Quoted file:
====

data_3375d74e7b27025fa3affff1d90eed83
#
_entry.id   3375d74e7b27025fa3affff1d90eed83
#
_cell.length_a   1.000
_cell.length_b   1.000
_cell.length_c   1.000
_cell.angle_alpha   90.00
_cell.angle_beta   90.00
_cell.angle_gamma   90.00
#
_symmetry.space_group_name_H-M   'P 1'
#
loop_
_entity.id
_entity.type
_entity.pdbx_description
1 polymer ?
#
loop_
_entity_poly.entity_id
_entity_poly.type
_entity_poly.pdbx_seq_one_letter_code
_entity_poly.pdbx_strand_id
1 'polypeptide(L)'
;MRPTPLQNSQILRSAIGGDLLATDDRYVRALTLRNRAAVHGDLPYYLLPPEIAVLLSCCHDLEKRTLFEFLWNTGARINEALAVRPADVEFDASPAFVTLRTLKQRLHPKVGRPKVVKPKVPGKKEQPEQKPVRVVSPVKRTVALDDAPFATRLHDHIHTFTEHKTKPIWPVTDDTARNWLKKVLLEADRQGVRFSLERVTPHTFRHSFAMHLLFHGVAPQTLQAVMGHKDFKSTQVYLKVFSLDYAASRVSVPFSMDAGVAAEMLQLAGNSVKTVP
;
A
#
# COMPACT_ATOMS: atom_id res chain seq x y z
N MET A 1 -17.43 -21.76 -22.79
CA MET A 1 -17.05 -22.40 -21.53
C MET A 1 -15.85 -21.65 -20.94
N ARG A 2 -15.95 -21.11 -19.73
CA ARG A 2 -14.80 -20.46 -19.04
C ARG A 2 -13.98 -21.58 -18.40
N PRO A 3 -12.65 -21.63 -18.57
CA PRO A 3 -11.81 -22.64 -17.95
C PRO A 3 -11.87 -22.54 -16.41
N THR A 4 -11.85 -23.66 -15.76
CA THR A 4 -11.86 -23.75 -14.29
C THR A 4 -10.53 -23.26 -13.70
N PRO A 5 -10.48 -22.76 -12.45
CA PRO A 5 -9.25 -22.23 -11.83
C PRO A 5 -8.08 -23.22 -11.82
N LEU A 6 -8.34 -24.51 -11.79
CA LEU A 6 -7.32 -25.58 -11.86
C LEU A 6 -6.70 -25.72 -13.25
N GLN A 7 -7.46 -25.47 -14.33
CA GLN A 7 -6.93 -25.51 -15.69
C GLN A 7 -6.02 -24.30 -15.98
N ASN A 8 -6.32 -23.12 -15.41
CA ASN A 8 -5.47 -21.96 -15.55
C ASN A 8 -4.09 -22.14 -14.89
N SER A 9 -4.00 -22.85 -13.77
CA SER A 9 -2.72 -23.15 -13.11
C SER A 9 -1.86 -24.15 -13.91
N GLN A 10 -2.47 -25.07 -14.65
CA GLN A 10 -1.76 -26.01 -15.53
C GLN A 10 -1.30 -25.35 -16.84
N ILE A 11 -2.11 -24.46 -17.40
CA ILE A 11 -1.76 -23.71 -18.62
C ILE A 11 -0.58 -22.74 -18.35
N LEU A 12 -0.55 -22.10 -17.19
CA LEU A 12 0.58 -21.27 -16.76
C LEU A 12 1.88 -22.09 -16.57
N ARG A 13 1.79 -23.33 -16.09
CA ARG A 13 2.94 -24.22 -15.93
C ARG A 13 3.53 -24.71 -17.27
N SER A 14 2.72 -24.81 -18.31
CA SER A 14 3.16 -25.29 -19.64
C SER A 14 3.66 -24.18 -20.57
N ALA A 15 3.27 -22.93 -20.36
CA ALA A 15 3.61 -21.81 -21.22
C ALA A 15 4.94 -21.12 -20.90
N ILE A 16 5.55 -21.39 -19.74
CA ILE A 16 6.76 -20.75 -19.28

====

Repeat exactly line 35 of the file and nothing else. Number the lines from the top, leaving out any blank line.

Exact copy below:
CA ARG A 2 -14.80 -20.46 -19.04